Originally created 07/30/05

Big Labor's breakup



When the Teamsters and the Service Employees International Union broke away from the 13-million-member AFL-CIO earlier this week, it marked the biggest shake-up in the labor movement in several generations, spawning a world of speculation about what it all means.

The truth is, nobody knows.

One would think that a major split of this nature would further weaken organized labor, which has been in decline for many decades. At its zenith in the 1950s, about 30 percent of the nation's workforce was unionized; that slid to less than 20 percent in the 1980s, then to about 12.5 percent today. The two breakaway unions represent 2.5 million workers and pumped $20 million annually into the AFL-CIO till.

Considering the direction it was going, the breakup may not be as disastrous to the labor movement as many people think. What have they got to lose?

Both the Teamsters and the SEIU blame the most recent membership skid on John Sweeney's leadership of the labor federation. Sweeney, critics said, is putting too much emphasis on politics - that is tieing Big Labor too tightly to the Democratic Party - and not enough on organizing and recruiting new members.

Organizers have found the high-tech, information-age industries and the low-tech retail industries, such as Wal-Mart, particularly hard nuts to crack. Is that because the AFL-CIO didn't try hard enough? Or is it because those workers, for whatever reasons, feel they're better off without union representation?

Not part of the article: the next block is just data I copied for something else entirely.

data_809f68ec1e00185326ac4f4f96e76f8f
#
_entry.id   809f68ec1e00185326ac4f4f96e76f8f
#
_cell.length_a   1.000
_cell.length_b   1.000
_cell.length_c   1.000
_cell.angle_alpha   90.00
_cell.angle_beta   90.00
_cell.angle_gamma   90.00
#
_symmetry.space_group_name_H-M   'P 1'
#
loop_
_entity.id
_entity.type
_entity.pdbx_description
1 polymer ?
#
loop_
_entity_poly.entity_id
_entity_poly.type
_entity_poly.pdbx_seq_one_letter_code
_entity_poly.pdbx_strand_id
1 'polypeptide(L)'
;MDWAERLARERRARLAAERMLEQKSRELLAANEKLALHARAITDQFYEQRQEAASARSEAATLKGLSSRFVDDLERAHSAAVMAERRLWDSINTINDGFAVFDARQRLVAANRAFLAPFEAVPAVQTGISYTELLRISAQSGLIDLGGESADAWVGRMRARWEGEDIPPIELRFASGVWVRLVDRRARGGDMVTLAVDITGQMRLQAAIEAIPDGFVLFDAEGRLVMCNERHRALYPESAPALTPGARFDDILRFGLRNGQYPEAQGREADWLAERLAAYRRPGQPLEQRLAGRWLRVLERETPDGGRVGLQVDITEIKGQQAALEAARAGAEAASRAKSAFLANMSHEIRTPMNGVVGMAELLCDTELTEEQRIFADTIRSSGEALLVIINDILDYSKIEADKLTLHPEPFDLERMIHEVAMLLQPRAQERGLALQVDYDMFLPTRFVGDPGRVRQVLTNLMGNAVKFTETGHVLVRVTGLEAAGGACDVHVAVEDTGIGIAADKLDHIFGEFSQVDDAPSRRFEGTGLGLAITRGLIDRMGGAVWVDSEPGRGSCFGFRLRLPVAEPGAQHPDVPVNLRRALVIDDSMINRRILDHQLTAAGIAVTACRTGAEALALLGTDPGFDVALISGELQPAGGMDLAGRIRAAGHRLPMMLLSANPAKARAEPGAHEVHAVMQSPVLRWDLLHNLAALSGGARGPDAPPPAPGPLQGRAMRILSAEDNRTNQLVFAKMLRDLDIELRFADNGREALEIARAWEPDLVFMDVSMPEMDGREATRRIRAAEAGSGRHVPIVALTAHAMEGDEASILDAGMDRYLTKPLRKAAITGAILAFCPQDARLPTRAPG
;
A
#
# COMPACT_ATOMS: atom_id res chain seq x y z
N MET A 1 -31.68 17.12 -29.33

Well, now we're about to find out. If the Teamsters and SEIU are right, then they should start being more successful in their organizing efforts - and that could spell trouble for businesses and employers across the country, and not just for the big fish such as multinational corporations and big-box retailers.

Union contracts are inflationary, forcing consumers to pay more for goods and services, and they tend to bind companies to labor and pension deals that they can't afford. Look at how Big Labor has crippled General Motors' ability to compete and make money.

On the other hand, if the breakaways are wrong, the split simply will further divide and weaken Big Labor's clout, and that could be good news for consumers and the economy.

We'll just have to wait and see how things turn out. But this much is certain: Whether they're united or divided, unions will still stand behind the Democrats, but if more of their manpower and financial resources are poured into organizing and recruiting, then there will be less available for politicking. That can't be good news for Democrats, but it might be for Republicans.